After that, we dialed in -2.75 degrees of camber and 1/16-inch toe-out on each front wheel and -1.85 degrees of rear camber and 1/16-inch toe-in on each rear wheel. These alignment settings were chosen based on tire temp data collected during the wheel and tire track test. To measure the alignment, we used a digital camber gauge and a string box so that we could measure toe settings at each wheel separately. For a more detailed discussion of DIY wheel alignment techniques, check out this month's Tech Talk on page 14.
Track temperature and weather conditions were basically identical to when we tested the wheel and tire package, so our best lap time of 1:25.82 would be the benchmark to measure the BC suspension and alignment against. On the very first test lap, our RX-8 was now showing a very strong tendency to oversteer, which was fun but definitely not the fastest way around the track. With lap times having only dropped by 0.5 seconds, we had to find a way to tone down the tail wagging.
Our first thought was that we were getting onto the rear bumpstops and that this was causing a sudden increase in rear spring rate, resulting in the back end stepping out. To see if this was the case, we put zip-ties on each shock's main shaft. As the shock compresses, the zip-tie will be pushed up the shaft, so we can visually inspect to see how far up the shaft the zip-tie traveled as the shock compresses.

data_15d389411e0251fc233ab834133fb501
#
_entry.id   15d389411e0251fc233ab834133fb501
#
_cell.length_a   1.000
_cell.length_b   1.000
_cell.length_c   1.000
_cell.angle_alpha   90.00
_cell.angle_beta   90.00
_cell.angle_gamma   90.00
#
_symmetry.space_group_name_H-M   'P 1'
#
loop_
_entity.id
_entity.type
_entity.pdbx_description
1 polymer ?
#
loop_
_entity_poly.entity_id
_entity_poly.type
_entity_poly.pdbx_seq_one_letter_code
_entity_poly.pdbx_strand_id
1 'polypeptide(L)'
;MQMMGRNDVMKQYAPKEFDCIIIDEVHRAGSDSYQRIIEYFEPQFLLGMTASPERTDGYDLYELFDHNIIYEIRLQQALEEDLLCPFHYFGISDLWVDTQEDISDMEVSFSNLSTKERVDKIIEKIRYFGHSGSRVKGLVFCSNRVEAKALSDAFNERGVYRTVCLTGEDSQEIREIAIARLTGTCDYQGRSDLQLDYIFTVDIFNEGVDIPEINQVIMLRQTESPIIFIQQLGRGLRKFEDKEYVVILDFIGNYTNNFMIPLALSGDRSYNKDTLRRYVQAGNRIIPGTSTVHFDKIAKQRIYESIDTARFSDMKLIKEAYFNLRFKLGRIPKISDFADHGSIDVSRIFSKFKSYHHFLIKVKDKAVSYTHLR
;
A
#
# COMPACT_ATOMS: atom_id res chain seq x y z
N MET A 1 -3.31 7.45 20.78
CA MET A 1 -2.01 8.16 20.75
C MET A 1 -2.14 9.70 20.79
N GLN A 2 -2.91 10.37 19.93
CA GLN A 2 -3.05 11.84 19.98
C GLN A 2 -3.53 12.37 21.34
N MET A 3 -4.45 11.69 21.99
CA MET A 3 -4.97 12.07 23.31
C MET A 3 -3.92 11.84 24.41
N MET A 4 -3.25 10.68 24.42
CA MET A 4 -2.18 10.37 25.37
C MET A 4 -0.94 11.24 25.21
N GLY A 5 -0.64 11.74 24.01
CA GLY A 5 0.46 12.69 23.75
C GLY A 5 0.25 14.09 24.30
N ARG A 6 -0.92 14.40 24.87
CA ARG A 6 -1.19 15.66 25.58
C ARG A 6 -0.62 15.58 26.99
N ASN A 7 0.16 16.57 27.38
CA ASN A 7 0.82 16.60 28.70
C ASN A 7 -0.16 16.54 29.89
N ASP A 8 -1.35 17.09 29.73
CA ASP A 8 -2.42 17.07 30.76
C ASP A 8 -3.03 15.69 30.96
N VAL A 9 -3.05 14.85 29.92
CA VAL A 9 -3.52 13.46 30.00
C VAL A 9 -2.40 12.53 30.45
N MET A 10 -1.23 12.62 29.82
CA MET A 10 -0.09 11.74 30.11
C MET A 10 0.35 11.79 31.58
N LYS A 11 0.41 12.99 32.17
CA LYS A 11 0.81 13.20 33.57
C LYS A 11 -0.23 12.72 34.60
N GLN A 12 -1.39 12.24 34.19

We also decided to disconnect the rear antiroll bar, which is as simple as unbolting one of the endlinks. This proved to be a very effective adjustment because the oversteer problem was now more or less gone and the overall balance of the car felt much more neutral. However, the zip-ties on the shock absorber shafts showed that the rear shocks were indeed running out of travel and getting onto the bumpstops. After talking things over with Pete at BC Racing, we decided to trim the bumpstops by 0.75-inch and increase the spring rates to 560 lb/in (10 kg/mm) front and 392 lb/in (7 kg/mm) rear. Higher spring rates will reduce roll and the shock travel required to absorb a given bump, with some loss of ride comfort as the trade-off.
After installing the stiffer spring rates, we hit the track again and the results were much improved. The car felt more stable in every turn, and the sensation that the rear shocks were bottoming out in a few of the bumpier corners was gone. As a result, our best lap time dropped to a 1:24.61, a respectable 1.2 seconds quicker than the stock suspension. This isn't quite as big an improvement as we've seen when testing coilovers on many other cars, but not many cars come with as good a suspension as the stock equipment on a Sport model RX-8 like ours.
We've definitely moved Project RX-8's handling in the right direction thanks to BC Racing's coilover kit, and the ride quality on the street is very livable, even with the stiffer spring rates. However, we're still getting onto the rear bumpstops in places, so we'll likely go to a 8 kg/mm rear spring and a really big front sway bar to help further sort out overall chassis balance and the limited rear shock travel we're working with.
But before we further sort out the handling, next issue we'll be installing an ARK MFD digital display so we can monitor oil and water temp closely, two critical parameters when it comes to the health of the hot-running Renesis rotary engine. We're also going to ditch the big, heavy OEM battery that clogs up the engine bay and reduces airflow efficiency through the radiator and install a lightweight Odyssey dry cell in the trunk.